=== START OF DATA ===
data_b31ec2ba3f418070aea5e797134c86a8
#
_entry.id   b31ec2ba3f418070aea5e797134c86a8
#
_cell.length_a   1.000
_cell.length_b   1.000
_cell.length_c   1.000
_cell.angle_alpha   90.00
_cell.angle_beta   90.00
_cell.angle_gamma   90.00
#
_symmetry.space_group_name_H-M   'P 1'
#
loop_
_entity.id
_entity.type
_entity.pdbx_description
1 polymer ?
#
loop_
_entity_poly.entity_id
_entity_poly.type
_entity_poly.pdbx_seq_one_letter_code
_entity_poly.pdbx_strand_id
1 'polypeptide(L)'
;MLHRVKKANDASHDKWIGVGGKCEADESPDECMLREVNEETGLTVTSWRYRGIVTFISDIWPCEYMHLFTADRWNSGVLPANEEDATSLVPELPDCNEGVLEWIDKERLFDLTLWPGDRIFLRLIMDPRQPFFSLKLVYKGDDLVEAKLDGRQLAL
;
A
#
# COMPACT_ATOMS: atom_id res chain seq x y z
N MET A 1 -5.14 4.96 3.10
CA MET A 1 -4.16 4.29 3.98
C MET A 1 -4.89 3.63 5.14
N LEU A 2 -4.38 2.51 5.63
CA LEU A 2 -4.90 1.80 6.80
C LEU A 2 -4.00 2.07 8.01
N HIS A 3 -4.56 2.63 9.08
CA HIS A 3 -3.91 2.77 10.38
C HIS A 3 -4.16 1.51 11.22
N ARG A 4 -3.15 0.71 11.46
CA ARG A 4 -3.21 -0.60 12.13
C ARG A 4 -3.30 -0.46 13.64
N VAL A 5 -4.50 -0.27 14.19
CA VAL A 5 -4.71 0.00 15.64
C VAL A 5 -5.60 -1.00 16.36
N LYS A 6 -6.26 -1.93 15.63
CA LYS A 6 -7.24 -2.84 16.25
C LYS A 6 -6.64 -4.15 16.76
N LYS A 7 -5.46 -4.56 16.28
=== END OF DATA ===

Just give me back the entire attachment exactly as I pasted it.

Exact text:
data_b31ec2ba3f418070aea5e797134c86a8
#
_entry.id   b31ec2ba3f418070aea5e797134c86a8
#
_cell.length_a   1.000
_cell.length_b   1.000
_cell.length_c   1.000
_cell.angle_alpha   90.00
_cell.angle_beta   90.00
_cell.angle_gamma   90.00
#
_symmetry.space_group_name_H-M   'P 1'
#
loop_
_entity.id
_entity.type
_entity.pdbx_description
1 polymer ?
#
loop_
_entity_poly.entity_id
_entity_poly.type
_entity_poly.pdbx_seq_one_letter_code
_entity_poly.pdbx_strand_id
1 'polypeptide(L)'
;MLHRVKKANDASHDKWIGVGGKCEADESPDECMLREVNEETGLTVTSWRYRGIVTFISDIWPCEYMHLFTADRWNSGVLPANEEDATSLVPELPDCNEGVLEWIDKERLFDLTLWPGDRIFLRLIMDPRQPFFSLKLVYKGDDLVEAKLDGRQLAL
;
A
#
# COMPACT_ATOMS: atom_id res chain seq x y z
N MET A 1 -5.14 4.96 3.10
CA MET A 1 -4.16 4.29 3.98
C MET A 1 -4.89 3.63 5.14
N LEU A 2 -4.38 2.51 5.63
CA LEU A 2 -4.90 1.80 6.80
C LEU A 2 -4.00 2.07 8.01
N HIS A 3 -4.56 2.63 9.08
CA HIS A 3 -3.91 2.77 10.38
C HIS A 3 -4.16 1.51 11.22
N ARG A 4 -3.15 0.71 11.46
CA ARG A 4 -3.21 -0.60 12.13
C ARG A 4 -3.30 -0.46 13.64
N VAL A 5 -4.50 -0.27 14.19
CA VAL A 5 -4.71 0.00 15.64
C VAL A 5 -5.60 -1.00 16.36
N LYS A 6 -6.26 -1.93 15.63
CA LYS A 6 -7.24 -2.84 16.25
C LYS A 6 -6.64 -4.15 16.76
N LYS A 7 -5.46 -4.56 16.28